Some modern homes are paying respect to its First World War predecessor, the Nissen hut which had dimensions of about 16ft high and 36ft long, and was purely made of rounded corrugated metal sheets. The interiors were completely insulated and its flooring was made of wood. Plywood played the part of being the front and back doorways of the huts, sometimes leaving one end open for people to gain access to it. The company made their first hut in only sixty days after being handed over the contract. When deployed in the rear, or the occupied territory of the soldiers, it could be flexibly used in any means the fighting force would need to; uses of it range from a makeshift barracks, latrine, isolation quarters, medical offices and bakeries.
The so-called “Pacific Hut” retained much of the original Quonset hut configurations, but the exterior housing was made of spruce, a hard tree abundant in the Atlantic region of the United States. Their usage of trees as housing implied some “camouflage effect” in the Pacific jungles when soldiers and staff are stationed along the countless islands before and after operations.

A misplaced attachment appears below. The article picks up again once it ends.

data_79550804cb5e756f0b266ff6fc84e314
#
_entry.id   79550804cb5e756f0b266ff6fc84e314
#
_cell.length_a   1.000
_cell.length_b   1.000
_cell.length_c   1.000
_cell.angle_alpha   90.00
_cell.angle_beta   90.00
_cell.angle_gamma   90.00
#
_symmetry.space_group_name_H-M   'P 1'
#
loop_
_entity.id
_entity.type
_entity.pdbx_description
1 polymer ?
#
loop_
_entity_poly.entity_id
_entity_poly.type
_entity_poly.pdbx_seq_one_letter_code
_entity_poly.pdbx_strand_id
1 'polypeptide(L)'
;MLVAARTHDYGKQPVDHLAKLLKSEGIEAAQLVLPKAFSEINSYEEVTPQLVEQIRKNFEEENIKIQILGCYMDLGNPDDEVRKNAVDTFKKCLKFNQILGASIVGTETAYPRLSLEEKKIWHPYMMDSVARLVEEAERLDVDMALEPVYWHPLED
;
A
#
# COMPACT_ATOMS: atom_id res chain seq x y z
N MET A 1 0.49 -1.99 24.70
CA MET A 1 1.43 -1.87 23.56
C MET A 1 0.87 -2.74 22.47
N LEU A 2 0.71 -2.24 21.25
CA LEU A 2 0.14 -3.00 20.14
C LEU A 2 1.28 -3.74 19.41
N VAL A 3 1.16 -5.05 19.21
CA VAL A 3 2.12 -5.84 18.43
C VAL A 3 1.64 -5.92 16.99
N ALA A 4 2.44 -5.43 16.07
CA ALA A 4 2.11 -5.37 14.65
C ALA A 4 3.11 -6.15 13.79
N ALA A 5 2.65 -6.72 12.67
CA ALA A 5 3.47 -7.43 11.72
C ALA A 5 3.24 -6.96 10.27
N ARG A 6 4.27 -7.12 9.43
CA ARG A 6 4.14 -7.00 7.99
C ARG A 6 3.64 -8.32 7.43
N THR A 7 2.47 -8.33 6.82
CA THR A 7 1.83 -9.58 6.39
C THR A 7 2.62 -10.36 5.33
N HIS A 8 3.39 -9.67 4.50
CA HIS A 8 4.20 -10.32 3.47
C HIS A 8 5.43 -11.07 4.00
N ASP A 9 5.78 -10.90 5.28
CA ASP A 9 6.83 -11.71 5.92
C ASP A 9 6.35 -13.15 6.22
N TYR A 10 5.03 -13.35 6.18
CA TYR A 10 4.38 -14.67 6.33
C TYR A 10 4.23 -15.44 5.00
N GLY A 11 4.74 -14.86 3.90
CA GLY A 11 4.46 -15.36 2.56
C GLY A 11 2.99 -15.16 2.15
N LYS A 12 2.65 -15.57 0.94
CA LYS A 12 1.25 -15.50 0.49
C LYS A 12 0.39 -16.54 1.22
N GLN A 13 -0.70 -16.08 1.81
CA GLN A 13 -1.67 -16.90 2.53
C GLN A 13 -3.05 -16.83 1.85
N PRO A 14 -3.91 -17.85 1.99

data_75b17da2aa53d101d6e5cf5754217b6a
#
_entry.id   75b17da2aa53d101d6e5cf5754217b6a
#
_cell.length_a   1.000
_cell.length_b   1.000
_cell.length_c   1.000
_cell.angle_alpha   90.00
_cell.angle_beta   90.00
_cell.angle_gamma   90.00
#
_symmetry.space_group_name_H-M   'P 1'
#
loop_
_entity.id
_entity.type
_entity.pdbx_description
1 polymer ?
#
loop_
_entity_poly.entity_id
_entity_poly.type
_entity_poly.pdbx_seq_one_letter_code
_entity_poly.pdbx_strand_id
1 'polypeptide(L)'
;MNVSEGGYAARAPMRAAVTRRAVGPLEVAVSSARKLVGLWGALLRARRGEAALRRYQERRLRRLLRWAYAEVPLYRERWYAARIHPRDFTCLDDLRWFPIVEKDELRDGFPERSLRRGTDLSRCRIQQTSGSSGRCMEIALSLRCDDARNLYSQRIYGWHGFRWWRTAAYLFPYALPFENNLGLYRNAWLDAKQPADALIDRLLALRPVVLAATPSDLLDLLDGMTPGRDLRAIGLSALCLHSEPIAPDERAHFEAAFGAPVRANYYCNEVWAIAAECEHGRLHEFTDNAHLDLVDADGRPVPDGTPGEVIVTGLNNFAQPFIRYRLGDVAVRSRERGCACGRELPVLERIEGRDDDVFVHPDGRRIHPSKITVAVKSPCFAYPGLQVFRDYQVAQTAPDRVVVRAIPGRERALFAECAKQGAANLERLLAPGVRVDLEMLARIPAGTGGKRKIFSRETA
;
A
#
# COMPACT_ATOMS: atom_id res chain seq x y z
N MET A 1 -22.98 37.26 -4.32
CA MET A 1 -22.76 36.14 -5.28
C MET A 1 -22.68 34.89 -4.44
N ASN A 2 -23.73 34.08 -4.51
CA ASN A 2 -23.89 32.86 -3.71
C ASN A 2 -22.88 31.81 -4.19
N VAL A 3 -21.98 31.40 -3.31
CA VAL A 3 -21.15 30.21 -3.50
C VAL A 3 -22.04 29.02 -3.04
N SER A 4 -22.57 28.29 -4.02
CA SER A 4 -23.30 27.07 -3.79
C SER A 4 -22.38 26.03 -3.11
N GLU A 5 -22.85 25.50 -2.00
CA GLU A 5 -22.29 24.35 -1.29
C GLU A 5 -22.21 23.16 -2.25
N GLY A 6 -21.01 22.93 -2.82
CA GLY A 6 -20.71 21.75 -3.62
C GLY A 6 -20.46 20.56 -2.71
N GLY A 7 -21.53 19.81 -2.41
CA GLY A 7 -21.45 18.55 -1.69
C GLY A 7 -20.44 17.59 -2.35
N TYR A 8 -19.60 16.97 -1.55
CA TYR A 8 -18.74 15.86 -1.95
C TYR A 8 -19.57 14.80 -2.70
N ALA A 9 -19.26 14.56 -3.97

When the Americans won the Second World War along with her allies, the huts that were used in their operations were sent back to the country and were sold to the public to be made as housing shelters. But when the Korean War erupted in 1950, they were utilized once more to be made as temporary barracks for the soldiers fighting in the cold terrain of the Korean Peninsula.
Some residential areas in America, like in Los Angeles in California and in Michigan use these huts as means of providing quality but innovative housing. Some war veterans see those domed huts as one of the most recognizable pop culture icons when talking about the Second World War for its distinguishable domed but durable appearance. People turned some of the huts not only into houses but also shops, restaurants, event centers and chapels. The modern innovation of turning empty container vans into houses and shops pay their respects to this recycling practice of the past. And with the creativity of the human mind, people were building their own Quonset hut with other materials, compared to the familiar steel-like look of those domed huts